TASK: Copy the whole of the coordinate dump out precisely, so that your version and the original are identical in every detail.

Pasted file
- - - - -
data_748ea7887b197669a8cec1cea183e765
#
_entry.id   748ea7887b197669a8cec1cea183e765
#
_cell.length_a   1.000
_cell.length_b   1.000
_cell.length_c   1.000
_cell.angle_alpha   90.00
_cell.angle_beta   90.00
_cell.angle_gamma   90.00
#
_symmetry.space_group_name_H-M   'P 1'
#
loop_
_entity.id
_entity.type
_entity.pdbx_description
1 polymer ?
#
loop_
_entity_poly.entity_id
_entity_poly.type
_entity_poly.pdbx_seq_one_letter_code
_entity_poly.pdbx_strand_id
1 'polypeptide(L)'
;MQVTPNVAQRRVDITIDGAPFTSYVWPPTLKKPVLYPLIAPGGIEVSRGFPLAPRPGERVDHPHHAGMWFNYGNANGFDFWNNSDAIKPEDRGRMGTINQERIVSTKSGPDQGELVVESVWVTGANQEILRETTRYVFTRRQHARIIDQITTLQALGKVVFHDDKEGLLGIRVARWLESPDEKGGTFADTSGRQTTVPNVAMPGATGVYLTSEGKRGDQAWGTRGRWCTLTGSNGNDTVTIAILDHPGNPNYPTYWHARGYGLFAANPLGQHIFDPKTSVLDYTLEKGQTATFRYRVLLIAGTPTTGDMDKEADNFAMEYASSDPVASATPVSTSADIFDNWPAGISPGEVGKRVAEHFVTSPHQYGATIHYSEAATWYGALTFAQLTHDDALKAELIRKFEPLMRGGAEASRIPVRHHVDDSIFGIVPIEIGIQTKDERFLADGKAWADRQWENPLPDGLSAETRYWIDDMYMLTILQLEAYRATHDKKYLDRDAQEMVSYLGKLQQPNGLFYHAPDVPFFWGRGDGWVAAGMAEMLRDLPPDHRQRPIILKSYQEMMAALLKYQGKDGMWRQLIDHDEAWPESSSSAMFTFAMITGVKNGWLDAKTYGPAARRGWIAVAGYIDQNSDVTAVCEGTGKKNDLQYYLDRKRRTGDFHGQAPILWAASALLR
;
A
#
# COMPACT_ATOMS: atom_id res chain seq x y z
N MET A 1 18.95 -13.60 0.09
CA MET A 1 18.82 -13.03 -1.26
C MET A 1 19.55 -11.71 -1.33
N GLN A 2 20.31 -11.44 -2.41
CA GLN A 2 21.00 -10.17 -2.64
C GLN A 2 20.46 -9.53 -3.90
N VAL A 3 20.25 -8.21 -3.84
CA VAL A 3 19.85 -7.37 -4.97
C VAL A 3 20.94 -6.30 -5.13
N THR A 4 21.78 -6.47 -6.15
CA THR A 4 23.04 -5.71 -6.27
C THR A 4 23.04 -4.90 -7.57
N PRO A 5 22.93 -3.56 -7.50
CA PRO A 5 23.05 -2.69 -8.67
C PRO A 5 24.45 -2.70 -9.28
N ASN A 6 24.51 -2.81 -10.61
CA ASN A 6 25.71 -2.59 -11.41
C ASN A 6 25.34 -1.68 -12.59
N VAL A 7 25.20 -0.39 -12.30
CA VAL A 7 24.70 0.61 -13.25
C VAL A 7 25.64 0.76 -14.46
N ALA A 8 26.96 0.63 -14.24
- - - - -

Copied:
data_748ea7887b197669a8cec1cea183e765
#
_entry.id   748ea7887b197669a8cec1cea183e765
#
_cell.length_a   1.000
_cell.length_b   1.000
_cell.length_c   1.000
_cell.angle_alpha   90.00
_cell.angle_beta   90.00
_cell.angle_gamma   90.00
#
_symmetry.space_group_name_H-M   'P 1'
#
loop_
_entity.id
_entity.type
_entity.pdbx_description
1 polymer ?
#
loop_
_entity_poly.entity_id
_entity_poly.type
_entity_poly.pdbx_seq_one_letter_code
_entity_poly.pdbx_strand_id
1 'polypeptide(L)'
;MQVTPNVAQRRVDITIDGAPFTSYVWPPTLKKPVLYPLIAPGGIEVSRGFPLAPRPGERVDHPHHAGMWFNYGNANGFDFWNNSDAIKPEDRGRMGTINQERIVSTKSGPDQGELVVESVWVTGANQEILRETTRYVFTRRQHARIIDQITTLQALGKVVFHDDKEGLLGIRVARWLESPDEKGGTFADTSGRQTTVPNVAMPGATGVYLTSEGKRGDQAWGTRGRWCTLTGSNGNDTVTIAILDHPGNPNYPTYWHARGYGLFAANPLGQHIFDPKTSVLDYTLEKGQTATFRYRVLLIAGTPTTGDMDKEADNFAMEYASSDPVASATPVSTSADIFDNWPAGISPGEVGKRVAEHFVTSPHQYGATIHYSEAATWYGALTFAQLTHDDALKAELIRKFEPLMRGGAEASRIPVRHHVDDSIFGIVPIEIGIQTKDERFLADGKAWADRQWENPLPDGLSAETRYWIDDMYMLTILQLEAYRATHDKKYLDRDAQEMVSYLGKLQQPNGLFYHAPDVPFFWGRGDGWVAAGMAEMLRDLPPDHRQRPIILKSYQEMMAALLKYQGKDGMWRQLIDHDEAWPESSSSAMFTFAMITGVKNGWLDAKTYGPAARRGWIAVAGYIDQNSDVTAVCEGTGKKNDLQYYLDRKRRTGDFHGQAPILWAASALLR
;
A
#
# COMPACT_ATOMS: atom_id res chain seq x y z
N MET A 1 18.95 -13.60 0.09
CA MET A 1 18.82 -13.03 -1.26
C MET A 1 19.55 -11.71 -1.33
N GLN A 2 20.31 -11.44 -2.41
CA GLN A 2 21.00 -10.17 -2.64
C GLN A 2 20.46 -9.53 -3.90
N VAL A 3 20.25 -8.21 -3.84
CA VAL A 3 19.85 -7.37 -4.97
C VAL A 3 20.94 -6.30 -5.13
N THR A 4 21.78 -6.47 -6.15
CA THR A 4 23.04 -5.71 -6.27
C THR A 4 23.04 -4.90 -7.57
N PRO A 5 22.93 -3.56 -7.50
CA PRO A 5 23.05 -2.69 -8.67
C PRO A 5 24.45 -2.70 -9.28
N ASN A 6 24.51 -2.81 -10.61
CA ASN A 6 25.71 -2.59 -11.41
C ASN A 6 25.34 -1.68 -12.59
N VAL A 7 25.20 -0.39 -12.30
CA VAL A 7 24.70 0.61 -13.25
C VAL A 7 25.64 0.76 -14.46
N ALA A 8 26.96 0.63 -14.24